Keith Anderson

Date: December 5, 2014

Report on Road Casualties and Deer Vehicle Collisions

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Locations of reported deer road casualties and related Deer Vehicle Collisions

The most prominent clusters across the country where highest localised tolls of deer incidents have been recorded per 5km tetrad are highlighted in red.

deermap

The deer initiative together with the Highways Agency is reminding motorists to be ‘Deer Aware’ as collisions between deer and vehicles increase in England and Wales at this time of year.

October through to December is considered a high-risk time as many deer will be on the move to and from rutting grounds during the autumn mating season.

Dr Jochen Langbein, who has been working with the DI on Deer Vehicle Collisions (DVCs) for the past 10 years, said: “Aside from the surge in activity by our three largest deer species (fallow, sika and red deer) during their autumn rut, as days shorten and the clocks go back, peak traffic times also coincide with dawn and dusk when activity of all deer species is at its daily peak”.
For a fuller list of road names or areas with the highest number of DVC reports please visit the Deer Initiative website www.thedeerinitiative.co.uk

Be Deer Aware: Top tips are:

• Be aware that further deer may well cross after the one you may have noticed, as deer will more often move around in groups than alone.

• After dark, do use full-beams when there is no opposing traffic. The headlight beam will illuminate the eyes of deer on or near a roadway and provide greater driver reaction time. BUT, when a deer or other animals is noted on the road, dim your headlights as animals startled by the beam may ‘freeze’ rather than leaving the road.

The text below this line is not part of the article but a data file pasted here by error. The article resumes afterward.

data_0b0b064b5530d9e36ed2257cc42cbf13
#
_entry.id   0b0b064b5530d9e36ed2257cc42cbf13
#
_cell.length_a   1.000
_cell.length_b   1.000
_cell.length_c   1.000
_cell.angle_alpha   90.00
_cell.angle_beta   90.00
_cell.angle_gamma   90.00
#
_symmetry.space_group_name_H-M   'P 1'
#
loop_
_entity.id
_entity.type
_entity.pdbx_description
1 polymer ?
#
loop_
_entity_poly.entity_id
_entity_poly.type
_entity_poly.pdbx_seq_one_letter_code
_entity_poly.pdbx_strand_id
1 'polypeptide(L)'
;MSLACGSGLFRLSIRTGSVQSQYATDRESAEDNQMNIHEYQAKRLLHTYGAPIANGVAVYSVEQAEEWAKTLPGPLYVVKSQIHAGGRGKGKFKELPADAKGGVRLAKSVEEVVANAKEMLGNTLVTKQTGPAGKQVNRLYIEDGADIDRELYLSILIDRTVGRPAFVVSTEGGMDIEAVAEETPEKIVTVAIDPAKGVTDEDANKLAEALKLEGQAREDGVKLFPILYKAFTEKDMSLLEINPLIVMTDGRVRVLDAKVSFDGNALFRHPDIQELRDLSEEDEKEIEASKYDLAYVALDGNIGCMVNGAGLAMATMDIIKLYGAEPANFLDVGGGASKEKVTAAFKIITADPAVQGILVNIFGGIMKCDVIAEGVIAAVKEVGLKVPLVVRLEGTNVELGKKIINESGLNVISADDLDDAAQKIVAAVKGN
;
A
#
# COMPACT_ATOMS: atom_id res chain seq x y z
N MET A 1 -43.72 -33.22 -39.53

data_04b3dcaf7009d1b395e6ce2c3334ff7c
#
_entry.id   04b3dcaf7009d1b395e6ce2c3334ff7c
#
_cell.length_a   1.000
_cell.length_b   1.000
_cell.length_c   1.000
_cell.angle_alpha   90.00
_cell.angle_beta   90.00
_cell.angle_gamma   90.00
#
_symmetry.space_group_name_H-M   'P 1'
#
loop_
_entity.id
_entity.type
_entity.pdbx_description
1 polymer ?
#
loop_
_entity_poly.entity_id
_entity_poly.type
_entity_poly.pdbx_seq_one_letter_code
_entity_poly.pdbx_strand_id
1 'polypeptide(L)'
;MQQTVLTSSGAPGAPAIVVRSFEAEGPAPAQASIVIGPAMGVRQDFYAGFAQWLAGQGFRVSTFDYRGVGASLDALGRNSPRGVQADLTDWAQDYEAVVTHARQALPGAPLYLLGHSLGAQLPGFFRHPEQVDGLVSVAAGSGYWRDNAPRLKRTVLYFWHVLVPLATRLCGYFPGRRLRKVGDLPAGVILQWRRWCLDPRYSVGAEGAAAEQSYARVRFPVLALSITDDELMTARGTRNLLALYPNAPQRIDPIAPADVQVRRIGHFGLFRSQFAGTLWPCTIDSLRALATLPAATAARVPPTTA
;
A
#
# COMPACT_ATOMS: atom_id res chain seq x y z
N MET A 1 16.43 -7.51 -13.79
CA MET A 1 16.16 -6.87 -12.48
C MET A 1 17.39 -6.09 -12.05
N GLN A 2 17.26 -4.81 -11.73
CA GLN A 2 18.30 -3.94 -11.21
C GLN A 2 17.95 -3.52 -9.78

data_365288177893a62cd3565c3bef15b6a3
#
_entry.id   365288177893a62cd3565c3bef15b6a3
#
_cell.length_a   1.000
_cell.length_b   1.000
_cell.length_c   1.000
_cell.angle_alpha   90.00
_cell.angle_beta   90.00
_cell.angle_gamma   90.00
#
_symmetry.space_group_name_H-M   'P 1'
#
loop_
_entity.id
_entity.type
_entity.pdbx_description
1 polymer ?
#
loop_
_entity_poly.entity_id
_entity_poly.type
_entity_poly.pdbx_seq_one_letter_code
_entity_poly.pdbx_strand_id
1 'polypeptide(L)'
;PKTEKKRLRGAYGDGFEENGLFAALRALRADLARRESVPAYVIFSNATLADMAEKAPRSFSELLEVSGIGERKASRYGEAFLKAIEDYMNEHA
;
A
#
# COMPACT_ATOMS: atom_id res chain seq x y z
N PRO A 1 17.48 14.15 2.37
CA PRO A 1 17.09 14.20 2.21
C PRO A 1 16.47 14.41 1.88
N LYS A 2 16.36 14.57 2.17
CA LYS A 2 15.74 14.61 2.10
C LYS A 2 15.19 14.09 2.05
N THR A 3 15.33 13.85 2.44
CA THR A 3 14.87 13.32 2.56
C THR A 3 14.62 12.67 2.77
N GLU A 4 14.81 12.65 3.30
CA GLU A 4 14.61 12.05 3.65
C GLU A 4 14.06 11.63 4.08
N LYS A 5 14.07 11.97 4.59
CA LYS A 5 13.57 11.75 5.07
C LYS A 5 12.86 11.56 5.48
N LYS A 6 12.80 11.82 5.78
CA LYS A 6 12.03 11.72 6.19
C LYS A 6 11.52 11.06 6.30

• Don’t over-swerve to avoid a deer. If a collision with the animal seems inevitable, then hit it while maintaining full control of your car. The alternative of swerving into oncoming traffic or a ditch could be even worse. An exception here may be motorcyclists, who are at particular risk when in direct collisions with animals.

• Only break sharply and stop if there is no danger of being hit by following traffic. Try to come to stop as far in front of the animal(s) as possible to enable it to leave the roadside without panic.

• Report any deer-vehicle collisions to the police, who will contact the local person who can best help with an injured deer at the roadside. Do not approach an injured deer yourself it may be dangerous.
If you wish to report a Deer Vehicle Collision or to find out more on safety advice please visit www.deeraware.com

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